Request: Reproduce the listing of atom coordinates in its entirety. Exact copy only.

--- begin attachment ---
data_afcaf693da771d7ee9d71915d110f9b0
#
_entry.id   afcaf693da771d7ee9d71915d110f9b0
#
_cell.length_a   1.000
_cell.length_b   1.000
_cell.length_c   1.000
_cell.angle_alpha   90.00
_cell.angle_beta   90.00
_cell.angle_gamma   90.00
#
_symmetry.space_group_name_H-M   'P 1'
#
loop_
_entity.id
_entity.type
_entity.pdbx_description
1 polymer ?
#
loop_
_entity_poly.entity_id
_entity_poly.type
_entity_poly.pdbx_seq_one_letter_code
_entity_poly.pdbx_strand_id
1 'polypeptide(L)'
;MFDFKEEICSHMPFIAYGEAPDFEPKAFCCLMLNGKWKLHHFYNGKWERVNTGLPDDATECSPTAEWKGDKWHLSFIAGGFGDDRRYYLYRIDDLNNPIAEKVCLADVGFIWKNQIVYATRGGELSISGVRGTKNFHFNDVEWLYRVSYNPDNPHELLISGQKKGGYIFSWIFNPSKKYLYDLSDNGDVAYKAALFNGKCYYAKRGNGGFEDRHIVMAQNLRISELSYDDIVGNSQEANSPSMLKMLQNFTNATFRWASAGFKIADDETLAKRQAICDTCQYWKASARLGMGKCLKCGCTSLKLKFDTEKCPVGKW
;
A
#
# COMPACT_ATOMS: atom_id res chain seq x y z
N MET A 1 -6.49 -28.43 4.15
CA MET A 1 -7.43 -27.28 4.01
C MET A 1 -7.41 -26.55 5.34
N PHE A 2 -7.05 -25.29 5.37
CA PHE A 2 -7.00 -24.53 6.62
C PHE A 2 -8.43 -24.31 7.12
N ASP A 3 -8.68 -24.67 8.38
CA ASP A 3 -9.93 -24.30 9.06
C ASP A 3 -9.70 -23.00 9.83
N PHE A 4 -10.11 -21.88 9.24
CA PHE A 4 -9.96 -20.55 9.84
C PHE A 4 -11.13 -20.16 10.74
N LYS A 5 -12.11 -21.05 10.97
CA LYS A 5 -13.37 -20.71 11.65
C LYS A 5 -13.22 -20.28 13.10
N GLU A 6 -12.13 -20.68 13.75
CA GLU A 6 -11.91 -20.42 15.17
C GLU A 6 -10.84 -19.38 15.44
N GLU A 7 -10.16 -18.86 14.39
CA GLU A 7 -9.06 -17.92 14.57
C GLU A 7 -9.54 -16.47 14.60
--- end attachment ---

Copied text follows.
data_afcaf693da771d7ee9d71915d110f9b0
#
_entry.id   afcaf693da771d7ee9d71915d110f9b0
#
_cell.length_a   1.000
_cell.length_b   1.000
_cell.length_c   1.000
_cell.angle_alpha   90.00
_cell.angle_beta   90.00
_cell.angle_gamma   90.00
#
_symmetry.space_group_name_H-M   'P 1'
#
loop_
_entity.id
_entity.type
_entity.pdbx_description
1 polymer ?
#
loop_
_entity_poly.entity_id
_entity_poly.type
_entity_poly.pdbx_seq_one_letter_code
_entity_poly.pdbx_strand_id
1 'polypeptide(L)'
;MFDFKEEICSHMPFIAYGEAPDFEPKAFCCLMLNGKWKLHHFYNGKWERVNTGLPDDATECSPTAEWKGDKWHLSFIAGGFGDDRRYYLYRIDDLNNPIAEKVCLADVGFIWKNQIVYATRGGELSISGVRGTKNFHFNDVEWLYRVSYNPDNPHELLISGQKKGGYIFSWIFNPSKKYLYDLSDNGDVAYKAALFNGKCYYAKRGNGGFEDRHIVMAQNLRISELSYDDIVGNSQEANSPSMLKMLQNFTNATFRWASAGFKIADDETLAKRQAICDTCQYWKASARLGMGKCLKCGCTSLKLKFDTEKCPVGKW
;
A
#
# COMPACT_ATOMS: atom_id res chain seq x y z
N MET A 1 -6.49 -28.43 4.15
CA MET A 1 -7.43 -27.28 4.01
C MET A 1 -7.41 -26.55 5.34
N PHE A 2 -7.05 -25.29 5.37
CA PHE A 2 -7.00 -24.53 6.62
C PHE A 2 -8.43 -24.31 7.12
N ASP A 3 -8.68 -24.67 8.38
CA ASP A 3 -9.93 -24.30 9.06
C ASP A 3 -9.70 -23.00 9.83
N PHE A 4 -10.11 -21.88 9.24
CA PHE A 4 -9.96 -20.55 9.84
C PHE A 4 -11.13 -20.16 10.74
N LYS A 5 -12.11 -21.05 10.97
CA LYS A 5 -13.37 -20.71 11.65
C LYS A 5 -13.22 -20.28 13.10
N GLU A 6 -12.13 -20.68 13.75
CA GLU A 6 -11.91 -20.42 15.17
C GLU A 6 -10.84 -19.38 15.44
N GLU A 7 -10.16 -18.86 14.39
CA GLU A 7 -9.06 -17.92 14.57
C GLU A 7 -9.54 -16.47 14.60